Saturday, January 28, 2012

jsfiddle Keyboard Shortcuts

As is usual with me while working with editors, I press a lot of the wrong buttons (whatever that means). Well, sometimes the consequeces are good like what happened to me when I accidentally messed around with the Shift and Ctrl buttons while working with jsfiddle. I just found myself a few keyboard shortcuts. Check em out!

Shift between editor windows
Ctrl + UpArrow, Ctrl + DownArrow

Show/Hide the 'Framework' panel on the left
Ctrl + Shift + UpArrow (Yea, you press the same combination to toggle between show and hide)

Run the code you've just written
Ctrl + Enter

Happy Programming :) 
Signing Off 


Thursday, January 26, 2012


While writing one of my blog posts, I realized that there was something odd when i saw something like 'JSONP'. Now, I am aware that JSON is quite a simple way to format javasript. Heck, its just a simple object format. But then what the heck is JSONP?

A bit of googling led me to a couple of discussions and the wiki page that explains all about JSONP.

If in doubt, you might wanna take a look at these.

As per my understanding, JSONP is nothing but a smart way to issue cross browser ajax requests. What exactly happens is that when you are making an ajax request to a JSONP enabled server, you need to pass a special request parameter called 'callback' that refers to a function in the current page. This function would take a parameter of type object and simply return this object.

For e.g, this is what your url might look like

And here is how the callback would look like.

return data;

The above code would simply return whatever data is passed as the argument.

When the JSONP server receives your request, it simply wraps the JSON string in the callback name. For example, if the server was to send this object.


It will send the following instead


And the above code is nothing but a straightforward invocation of your callback. This is considered as an invocation because when you issue a jsonp request, under the hood, instead of sending an xmlhttp request, which is used only for same-domain requests, an new script tag is created and the value of the src is set to the url. This is the only way to perform a cross domain ajax request because the script tag is the only html element which can be injected from a different domain.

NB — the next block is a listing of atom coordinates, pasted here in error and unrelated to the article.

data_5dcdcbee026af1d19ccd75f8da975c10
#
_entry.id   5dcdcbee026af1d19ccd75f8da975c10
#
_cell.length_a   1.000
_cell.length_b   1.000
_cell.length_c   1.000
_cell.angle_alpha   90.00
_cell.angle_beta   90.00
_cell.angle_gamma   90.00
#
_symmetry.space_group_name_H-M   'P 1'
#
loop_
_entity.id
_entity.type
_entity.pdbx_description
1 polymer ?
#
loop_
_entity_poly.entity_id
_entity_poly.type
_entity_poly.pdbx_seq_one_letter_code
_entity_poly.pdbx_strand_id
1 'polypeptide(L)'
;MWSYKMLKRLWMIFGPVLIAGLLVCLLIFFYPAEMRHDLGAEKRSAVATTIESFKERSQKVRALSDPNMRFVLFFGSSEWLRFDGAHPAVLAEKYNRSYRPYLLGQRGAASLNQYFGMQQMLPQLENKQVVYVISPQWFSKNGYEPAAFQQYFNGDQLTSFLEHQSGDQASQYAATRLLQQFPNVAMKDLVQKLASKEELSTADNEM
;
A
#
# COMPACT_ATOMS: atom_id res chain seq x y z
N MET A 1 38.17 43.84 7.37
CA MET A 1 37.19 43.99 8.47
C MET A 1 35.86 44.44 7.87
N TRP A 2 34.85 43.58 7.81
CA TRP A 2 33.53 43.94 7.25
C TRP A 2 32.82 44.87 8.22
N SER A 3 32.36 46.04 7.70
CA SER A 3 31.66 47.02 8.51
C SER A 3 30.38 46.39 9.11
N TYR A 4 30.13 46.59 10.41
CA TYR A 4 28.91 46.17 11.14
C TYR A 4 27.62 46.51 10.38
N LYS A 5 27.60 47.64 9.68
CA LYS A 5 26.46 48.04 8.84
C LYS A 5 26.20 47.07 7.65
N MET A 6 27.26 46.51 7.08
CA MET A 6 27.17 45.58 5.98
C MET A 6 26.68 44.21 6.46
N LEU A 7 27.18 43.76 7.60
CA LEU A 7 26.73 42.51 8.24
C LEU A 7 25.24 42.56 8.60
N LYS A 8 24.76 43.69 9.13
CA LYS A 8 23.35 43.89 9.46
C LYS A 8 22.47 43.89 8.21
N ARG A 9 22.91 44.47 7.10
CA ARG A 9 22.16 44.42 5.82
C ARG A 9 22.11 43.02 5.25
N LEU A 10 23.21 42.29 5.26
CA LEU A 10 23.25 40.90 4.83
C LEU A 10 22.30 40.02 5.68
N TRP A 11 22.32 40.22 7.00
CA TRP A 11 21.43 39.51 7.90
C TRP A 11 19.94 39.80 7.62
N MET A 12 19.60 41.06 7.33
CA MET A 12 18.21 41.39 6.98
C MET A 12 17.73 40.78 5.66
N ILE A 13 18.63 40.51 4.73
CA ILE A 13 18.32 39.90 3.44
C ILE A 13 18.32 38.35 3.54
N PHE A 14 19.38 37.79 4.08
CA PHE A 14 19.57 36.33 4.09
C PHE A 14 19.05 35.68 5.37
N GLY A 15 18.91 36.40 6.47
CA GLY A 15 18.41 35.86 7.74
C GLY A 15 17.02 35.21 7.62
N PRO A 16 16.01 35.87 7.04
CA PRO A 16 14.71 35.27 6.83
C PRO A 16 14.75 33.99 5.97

In a nutshell, here's what happens 

  1. There should be a callback function in the current page that returns its argument. 
  2. A script tag is created Set the value of the script tag is set to the url and the callback is added to the url 
  3. The request reaches the server, which constructs a JSON string and wraps it with the callback name. 
  4. This string when returned, act as a script, since it was a request for a script tag. 
  5. Upon return, it is executed by the browser, and since it is nothing but a method invocation, your callback would be called. 
  6. And poof, since your callback simply returns the data that you received from the server, you get the JSON object. 
If you are using jQuery, you may observe that jQuery creates a new random callback function for each request. Now I am not sure why they do that. Maybe its because of some security reasons. But since it happens under the hood, you dont need to worry much. All that you need to do is to specify the format of the data type as jsonp when issuing the ajax request.

Here's how you can do it

{dataType: 'jsonp'}

As you see, its pretty simple. All you needed to do was to mention the data type, and jQuery took care of creating a callback and returning the JSON object retrieved from the server.

Hope that helped!

Happy Programming :)
Signing Off